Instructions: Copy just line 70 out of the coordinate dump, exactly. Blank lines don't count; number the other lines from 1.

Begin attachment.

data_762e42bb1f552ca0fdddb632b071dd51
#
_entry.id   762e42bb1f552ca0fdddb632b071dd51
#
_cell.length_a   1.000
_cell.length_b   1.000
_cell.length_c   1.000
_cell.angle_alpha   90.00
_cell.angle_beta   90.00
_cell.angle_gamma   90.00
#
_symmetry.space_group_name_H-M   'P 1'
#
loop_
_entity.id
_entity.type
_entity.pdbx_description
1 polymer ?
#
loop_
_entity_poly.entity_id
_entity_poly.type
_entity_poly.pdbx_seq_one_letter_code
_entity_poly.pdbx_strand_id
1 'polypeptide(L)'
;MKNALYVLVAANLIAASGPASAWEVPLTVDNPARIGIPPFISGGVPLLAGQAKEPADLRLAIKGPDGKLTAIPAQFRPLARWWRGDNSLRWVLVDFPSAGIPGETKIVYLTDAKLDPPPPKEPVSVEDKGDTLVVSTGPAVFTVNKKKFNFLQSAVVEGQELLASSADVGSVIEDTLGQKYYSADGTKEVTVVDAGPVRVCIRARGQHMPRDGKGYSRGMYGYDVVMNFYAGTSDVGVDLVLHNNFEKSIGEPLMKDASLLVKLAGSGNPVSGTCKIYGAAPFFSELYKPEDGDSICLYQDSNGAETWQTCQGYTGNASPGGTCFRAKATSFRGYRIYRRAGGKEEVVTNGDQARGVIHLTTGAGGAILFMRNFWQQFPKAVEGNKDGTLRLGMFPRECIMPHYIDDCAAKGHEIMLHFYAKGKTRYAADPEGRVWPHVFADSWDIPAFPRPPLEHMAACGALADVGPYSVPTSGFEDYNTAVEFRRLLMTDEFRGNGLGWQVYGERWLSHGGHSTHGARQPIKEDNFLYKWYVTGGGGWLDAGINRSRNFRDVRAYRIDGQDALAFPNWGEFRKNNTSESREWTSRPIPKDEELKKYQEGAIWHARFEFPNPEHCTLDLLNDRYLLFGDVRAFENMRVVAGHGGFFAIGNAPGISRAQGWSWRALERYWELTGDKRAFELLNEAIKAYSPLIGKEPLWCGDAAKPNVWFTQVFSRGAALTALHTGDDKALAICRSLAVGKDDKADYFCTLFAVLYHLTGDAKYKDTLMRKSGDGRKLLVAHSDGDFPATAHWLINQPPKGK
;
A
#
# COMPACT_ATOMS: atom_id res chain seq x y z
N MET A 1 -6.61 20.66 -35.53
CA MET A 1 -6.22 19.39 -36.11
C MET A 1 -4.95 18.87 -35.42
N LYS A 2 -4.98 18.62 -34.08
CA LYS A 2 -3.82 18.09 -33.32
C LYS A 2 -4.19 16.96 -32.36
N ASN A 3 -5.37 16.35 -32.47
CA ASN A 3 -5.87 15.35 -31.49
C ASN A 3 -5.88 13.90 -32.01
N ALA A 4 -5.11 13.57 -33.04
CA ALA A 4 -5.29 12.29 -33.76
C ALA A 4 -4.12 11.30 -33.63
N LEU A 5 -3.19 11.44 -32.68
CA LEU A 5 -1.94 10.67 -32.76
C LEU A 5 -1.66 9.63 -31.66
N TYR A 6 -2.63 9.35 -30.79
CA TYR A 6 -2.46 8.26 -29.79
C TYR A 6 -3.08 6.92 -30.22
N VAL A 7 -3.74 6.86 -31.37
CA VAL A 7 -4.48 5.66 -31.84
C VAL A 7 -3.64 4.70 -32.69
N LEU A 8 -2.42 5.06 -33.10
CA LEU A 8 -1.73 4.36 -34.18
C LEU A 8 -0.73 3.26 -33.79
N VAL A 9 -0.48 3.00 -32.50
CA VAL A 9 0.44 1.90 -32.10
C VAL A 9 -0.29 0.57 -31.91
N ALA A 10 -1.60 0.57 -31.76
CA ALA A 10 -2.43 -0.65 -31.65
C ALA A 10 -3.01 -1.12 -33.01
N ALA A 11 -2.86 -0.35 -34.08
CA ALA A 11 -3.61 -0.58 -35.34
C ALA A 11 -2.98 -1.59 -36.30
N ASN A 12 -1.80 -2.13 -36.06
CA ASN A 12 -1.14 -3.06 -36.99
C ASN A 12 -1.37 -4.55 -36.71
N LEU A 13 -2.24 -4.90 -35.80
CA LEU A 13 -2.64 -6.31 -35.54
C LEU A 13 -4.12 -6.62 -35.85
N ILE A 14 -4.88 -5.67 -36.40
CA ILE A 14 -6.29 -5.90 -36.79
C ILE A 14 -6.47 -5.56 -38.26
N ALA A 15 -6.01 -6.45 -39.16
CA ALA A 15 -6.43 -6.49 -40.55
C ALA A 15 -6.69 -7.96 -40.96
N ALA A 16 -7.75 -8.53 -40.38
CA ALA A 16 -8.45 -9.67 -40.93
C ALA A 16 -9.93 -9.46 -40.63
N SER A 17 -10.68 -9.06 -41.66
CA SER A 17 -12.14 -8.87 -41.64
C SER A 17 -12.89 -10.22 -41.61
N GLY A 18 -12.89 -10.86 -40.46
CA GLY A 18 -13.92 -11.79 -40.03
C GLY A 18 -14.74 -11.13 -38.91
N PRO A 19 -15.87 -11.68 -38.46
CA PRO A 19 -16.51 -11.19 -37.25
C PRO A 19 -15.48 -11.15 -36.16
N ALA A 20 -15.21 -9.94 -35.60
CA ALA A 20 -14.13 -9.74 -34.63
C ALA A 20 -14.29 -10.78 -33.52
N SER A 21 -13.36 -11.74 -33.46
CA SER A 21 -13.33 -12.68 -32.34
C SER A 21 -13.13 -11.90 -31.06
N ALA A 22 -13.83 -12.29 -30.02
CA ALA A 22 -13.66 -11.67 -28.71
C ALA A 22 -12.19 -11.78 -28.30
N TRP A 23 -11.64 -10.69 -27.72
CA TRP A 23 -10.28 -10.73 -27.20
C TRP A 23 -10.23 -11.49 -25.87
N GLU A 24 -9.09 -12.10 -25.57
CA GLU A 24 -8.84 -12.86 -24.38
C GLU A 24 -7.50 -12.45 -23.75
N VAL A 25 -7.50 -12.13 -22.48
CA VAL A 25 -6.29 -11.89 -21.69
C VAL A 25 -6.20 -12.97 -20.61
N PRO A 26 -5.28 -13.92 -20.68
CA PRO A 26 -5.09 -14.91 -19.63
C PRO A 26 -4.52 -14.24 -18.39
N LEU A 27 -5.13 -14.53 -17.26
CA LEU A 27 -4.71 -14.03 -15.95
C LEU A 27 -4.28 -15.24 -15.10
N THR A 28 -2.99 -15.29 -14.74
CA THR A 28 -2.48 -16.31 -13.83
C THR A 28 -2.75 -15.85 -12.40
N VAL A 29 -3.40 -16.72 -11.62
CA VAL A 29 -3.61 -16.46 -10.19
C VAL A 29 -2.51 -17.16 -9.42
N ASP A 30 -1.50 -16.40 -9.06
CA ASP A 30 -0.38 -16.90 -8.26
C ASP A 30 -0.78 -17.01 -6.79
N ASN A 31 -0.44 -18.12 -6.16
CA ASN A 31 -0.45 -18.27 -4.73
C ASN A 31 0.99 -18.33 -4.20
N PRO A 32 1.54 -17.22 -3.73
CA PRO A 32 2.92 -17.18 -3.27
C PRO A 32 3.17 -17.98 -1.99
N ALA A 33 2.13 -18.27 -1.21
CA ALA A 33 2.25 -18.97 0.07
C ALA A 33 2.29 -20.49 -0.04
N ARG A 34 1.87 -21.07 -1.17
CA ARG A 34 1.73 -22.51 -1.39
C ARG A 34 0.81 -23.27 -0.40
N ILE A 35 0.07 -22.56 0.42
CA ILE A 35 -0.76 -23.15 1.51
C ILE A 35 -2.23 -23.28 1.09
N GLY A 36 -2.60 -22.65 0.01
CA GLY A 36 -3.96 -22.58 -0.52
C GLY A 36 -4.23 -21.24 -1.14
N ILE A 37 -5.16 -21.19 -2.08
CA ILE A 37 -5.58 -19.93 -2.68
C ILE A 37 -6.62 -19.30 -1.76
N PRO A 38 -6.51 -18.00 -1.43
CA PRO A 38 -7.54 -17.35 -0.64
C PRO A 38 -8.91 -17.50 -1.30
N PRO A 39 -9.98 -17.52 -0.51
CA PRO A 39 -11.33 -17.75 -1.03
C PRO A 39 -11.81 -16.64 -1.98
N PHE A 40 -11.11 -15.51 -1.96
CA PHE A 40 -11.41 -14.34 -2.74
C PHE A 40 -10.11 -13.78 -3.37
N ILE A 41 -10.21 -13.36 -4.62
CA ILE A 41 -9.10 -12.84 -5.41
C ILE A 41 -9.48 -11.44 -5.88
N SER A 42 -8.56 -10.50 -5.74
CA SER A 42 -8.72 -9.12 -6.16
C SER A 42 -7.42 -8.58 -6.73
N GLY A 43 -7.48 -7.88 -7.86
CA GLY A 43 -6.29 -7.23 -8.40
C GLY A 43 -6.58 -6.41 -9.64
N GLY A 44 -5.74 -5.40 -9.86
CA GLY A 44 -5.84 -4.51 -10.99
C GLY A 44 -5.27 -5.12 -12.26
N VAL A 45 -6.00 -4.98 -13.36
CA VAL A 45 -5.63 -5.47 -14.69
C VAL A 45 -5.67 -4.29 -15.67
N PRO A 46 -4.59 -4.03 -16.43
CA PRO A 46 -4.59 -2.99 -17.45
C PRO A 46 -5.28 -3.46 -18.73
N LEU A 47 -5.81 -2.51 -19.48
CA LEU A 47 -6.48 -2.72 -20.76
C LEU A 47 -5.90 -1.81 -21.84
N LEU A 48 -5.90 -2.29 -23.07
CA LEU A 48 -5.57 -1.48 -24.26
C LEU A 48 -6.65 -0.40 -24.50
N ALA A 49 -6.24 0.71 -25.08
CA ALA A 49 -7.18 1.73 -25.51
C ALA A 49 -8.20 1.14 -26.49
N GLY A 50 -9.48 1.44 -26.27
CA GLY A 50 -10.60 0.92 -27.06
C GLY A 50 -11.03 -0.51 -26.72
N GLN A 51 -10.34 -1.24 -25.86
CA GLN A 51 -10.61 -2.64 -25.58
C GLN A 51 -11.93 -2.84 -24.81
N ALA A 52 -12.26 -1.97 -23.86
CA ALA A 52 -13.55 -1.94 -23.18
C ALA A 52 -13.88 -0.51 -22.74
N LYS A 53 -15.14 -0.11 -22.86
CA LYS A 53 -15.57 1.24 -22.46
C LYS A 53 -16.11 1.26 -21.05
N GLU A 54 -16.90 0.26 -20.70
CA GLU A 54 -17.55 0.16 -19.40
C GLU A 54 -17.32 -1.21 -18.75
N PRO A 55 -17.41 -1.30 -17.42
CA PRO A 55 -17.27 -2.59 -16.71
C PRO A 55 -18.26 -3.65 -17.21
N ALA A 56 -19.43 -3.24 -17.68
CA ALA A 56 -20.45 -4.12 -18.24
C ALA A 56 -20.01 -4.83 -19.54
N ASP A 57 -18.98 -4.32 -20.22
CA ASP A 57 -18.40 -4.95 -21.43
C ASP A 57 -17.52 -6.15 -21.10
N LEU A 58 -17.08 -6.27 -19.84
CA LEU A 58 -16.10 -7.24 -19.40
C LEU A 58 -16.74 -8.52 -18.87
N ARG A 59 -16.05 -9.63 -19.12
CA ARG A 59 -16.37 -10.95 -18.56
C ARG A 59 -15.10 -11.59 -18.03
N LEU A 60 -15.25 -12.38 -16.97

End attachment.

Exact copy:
N ILE A 14 -4.88 -5.67 -36.40